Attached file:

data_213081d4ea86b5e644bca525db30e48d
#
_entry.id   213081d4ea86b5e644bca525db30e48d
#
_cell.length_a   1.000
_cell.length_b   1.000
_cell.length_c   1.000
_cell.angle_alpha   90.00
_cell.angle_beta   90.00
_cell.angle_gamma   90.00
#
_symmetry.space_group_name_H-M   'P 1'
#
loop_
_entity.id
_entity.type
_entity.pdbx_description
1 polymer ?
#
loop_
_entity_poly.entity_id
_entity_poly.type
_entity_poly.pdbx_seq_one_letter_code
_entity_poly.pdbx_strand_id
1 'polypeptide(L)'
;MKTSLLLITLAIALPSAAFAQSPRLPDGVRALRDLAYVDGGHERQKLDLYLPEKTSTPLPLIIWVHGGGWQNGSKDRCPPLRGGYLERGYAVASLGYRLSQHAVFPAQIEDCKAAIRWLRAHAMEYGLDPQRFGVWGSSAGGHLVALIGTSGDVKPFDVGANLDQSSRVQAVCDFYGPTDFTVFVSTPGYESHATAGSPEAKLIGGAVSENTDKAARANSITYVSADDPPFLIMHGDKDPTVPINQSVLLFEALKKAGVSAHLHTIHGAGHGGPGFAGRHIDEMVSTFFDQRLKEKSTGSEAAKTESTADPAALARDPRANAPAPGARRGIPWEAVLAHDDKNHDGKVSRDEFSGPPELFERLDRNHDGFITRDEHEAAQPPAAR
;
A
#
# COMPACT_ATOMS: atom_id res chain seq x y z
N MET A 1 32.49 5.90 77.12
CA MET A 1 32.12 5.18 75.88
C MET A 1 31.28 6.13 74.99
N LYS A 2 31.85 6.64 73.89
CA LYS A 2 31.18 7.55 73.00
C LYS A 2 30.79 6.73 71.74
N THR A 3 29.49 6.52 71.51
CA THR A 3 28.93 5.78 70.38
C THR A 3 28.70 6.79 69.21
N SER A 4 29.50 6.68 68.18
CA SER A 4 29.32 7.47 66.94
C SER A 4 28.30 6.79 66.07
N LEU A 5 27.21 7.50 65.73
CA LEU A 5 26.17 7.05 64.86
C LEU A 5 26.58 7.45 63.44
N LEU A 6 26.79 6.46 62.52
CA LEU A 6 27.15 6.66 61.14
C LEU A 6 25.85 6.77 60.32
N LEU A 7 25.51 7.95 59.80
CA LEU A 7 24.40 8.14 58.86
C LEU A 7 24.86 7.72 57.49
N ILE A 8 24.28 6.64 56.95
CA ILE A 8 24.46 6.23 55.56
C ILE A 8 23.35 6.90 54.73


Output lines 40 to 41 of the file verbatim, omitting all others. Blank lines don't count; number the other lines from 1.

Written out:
N SER A 4 29.50 6.68 68.18
CA SER A 4 29.32 7.47 66.94